Over the Bounding Visa CardOpinion
OPINION — Back when I was a little kid, and people would ask me what I wanted to be when I grew up, I would usually offer the normal, expected kid answers. I would say I wanted to be a fireman or a doctor or the guy who sits in that little room behind the ATM and sticks the money through the slot. But I wasn’t being entirely, one hundred percent truthful with those answers, in the sense that I was lying. What I really wanted to be was Sergeant Sam Troy on the Rat Patrol. But since that was a long shot, my second choice was pirate.
Granted, I hadn’t really thought through this career path very well. To a little kid, being a pirate is all glamour, sailing around in your schooner or corvette, boarding scuppers and shivering timbers and not having to take baths. In reality there’s a lot more to it than that, such as falling overboard and walking planks and being marooned on deserted islands and getting hung. Or so I assume from watching Pirates of the Caribbean.
But then I found out that my great grandfather was a pirate. Well, not really a pirate, but a sailor. Sort of. Temporarily. Actually, he emigrated from Sweden to America on a cattle boat. Still, he was at sea, long enough to cross whatever ocean that is to the right of the U.S. on the map. So pretty close to being a pirate.
And since I come from such a long line of seafaring people, I always knew that one day I would get around to faring me some sea, my ownself. Which is what I’m doing as you read this column. I finally decided to quit being a landlubber, pack my duffers in my seabag, hoist my jib, cast off my painter, and begin a new life as a sailor.
For a week.
My wife was born in Anchorage, Alaska, while her father was in the US Air Force, and she hasn’t been back since. So, a long time ago, I told her we would go to Alaska for our 25th wedding anniversary. When the time came we added up the money we had in our bank account, what we had buried in a coffee can in the back yard, change we found under our couch cushions and between the seats of our van, and what we could rake up from our dresser drawers, and decided we could get as far as Van Horn, Texas, provided we hitchhiked most of the way. And nobody wants to go to Van Horn, Texas.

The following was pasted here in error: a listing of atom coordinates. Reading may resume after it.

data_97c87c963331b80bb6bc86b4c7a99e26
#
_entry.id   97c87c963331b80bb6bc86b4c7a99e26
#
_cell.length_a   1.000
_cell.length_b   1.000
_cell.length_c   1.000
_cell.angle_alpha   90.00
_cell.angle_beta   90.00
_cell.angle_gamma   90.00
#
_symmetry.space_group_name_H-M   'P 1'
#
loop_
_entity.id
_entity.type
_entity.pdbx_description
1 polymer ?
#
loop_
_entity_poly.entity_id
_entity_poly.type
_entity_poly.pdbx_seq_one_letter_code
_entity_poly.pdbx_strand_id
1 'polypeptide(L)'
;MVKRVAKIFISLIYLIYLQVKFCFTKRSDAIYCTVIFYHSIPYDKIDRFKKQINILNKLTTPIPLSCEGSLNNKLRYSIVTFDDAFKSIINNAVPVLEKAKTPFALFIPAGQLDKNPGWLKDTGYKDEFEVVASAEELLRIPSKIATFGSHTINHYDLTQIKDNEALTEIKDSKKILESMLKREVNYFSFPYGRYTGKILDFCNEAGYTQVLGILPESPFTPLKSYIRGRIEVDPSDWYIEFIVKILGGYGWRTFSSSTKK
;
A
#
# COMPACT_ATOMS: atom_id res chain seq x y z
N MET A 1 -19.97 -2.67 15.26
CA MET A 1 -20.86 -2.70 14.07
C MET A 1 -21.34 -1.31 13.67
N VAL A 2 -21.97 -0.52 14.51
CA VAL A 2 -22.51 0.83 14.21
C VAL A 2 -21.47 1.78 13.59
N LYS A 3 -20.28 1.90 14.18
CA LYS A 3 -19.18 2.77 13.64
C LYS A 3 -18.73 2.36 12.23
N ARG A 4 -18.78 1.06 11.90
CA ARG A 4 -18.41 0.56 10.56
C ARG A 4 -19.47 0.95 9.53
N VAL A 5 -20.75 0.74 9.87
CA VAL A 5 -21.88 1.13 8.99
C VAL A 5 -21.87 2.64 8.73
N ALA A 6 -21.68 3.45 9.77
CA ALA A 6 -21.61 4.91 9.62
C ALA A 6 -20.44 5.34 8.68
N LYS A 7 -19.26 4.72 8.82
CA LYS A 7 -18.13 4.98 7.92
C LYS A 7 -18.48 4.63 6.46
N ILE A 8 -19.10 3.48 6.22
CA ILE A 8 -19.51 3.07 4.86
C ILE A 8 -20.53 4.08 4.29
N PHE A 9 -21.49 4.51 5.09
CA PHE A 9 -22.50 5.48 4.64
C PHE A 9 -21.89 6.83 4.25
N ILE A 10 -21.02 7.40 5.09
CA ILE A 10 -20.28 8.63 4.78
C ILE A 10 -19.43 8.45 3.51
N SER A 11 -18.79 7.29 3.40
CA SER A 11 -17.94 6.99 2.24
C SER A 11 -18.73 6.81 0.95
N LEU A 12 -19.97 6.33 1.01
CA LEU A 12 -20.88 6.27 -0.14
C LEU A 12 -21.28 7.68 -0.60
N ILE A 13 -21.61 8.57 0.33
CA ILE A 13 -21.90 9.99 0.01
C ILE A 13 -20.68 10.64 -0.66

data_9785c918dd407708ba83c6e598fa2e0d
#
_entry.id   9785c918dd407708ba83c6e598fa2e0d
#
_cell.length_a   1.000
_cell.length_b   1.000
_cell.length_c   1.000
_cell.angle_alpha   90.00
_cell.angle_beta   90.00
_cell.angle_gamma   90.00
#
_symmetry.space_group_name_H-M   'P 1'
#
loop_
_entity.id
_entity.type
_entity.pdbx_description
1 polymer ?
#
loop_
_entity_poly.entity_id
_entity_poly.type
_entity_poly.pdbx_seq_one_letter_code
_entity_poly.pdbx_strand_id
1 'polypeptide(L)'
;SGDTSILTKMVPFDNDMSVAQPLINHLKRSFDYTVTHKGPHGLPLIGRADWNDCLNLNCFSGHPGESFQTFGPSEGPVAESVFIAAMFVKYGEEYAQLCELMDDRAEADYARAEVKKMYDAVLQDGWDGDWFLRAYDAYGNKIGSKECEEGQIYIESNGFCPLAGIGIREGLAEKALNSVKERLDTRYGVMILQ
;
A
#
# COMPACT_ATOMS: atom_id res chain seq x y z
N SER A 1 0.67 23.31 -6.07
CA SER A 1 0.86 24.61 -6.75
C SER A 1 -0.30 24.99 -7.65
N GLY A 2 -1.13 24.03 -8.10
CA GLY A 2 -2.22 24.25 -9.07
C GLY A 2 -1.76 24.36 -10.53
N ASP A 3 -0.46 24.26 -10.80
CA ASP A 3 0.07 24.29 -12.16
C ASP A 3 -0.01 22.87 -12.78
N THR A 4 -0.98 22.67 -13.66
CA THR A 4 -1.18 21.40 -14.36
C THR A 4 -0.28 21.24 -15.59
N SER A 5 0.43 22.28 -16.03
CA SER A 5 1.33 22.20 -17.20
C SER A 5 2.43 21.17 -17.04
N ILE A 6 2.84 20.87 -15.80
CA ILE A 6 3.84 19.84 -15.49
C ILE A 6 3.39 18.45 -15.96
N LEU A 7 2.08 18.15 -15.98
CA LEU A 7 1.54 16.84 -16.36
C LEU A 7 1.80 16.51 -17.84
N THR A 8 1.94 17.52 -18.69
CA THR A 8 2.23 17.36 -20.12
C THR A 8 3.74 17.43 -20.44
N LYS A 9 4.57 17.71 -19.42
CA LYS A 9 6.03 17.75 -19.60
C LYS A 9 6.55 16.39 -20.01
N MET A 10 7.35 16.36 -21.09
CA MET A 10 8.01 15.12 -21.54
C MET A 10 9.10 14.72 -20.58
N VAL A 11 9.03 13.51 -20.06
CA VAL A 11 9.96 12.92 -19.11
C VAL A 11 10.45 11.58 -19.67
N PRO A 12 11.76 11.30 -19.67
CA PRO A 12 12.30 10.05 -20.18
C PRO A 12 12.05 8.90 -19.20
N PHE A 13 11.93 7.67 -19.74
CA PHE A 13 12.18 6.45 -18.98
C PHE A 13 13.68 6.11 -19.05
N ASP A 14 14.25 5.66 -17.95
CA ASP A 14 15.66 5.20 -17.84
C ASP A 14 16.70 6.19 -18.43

So we put the trip off until our 30th anniversary, which is why we’re going to Alaska this year, for our 34th. Math was never my forte, but I always keep my promises, and I just figured it was time. Besides, the insurance agency my wife works for won the trip, and her boss, Brad Haddix, knew Jocelynn really wanted to go to Alaska, so he gave the trip to us. He was nine years too late, but hey, nobody’s perfect.
Anyway, by the time you read this column, Jocelynn and I will be faring the sea from Vancouver to Alaska on a huge cruise ship. I have no doubt the captain will let me drive, once he finds out about my sailing background. He’ll no doubt be grateful to have another old salt on board to swap sea stories with. I’ll have to make mine up, but then, that’s what I do.
Since we’ve never been on a cruise before, I decided to ask around and see if I could figure out what to expect on the ship, by way of entertainment during the voyage. It turns out just about everyone I know has done cruises, so I went around and asked them, ‘What is there to do on the ship?’ And every one of them said, ‘Eat.’ And then they proceeded to tell me about all the things they’d eaten on their cruises. It sounds like we could spend our vacation at a Red Lobster and avoid the risk of drowning or being consumed by a friendly killer whale.
But our cruise has stops planned at Juneau, Ketchikan, Skagway, and Glacier Bay National Park, where we will, for no extra charge, be offered the additional option of being eaten by a cordial Kodiak bear.
There are also excursions we can sign up for at each of the stops, for which a ‘nominal’ fee is charged. Evidently ‘nominal’ means ‘more expensive than your first car.’ For example, we can spend three hours at Juneau enjoying the traditional Alaskan activity of dog sledding for the nominal fee of $659.95. Each. And no, you don’t get to keep the dogs. I asked.
We passed on the excursions, seeing as how we’d rather hang onto our kidneys for the time being. We’ll probably just walk around at the stops, assuming they don’t charge a nominal fee for loitering.
Now that I think about it, maybe I should have gone into the cruise ship business. As near as I can figure, it’s pretty much indiscernible from pirating . . .
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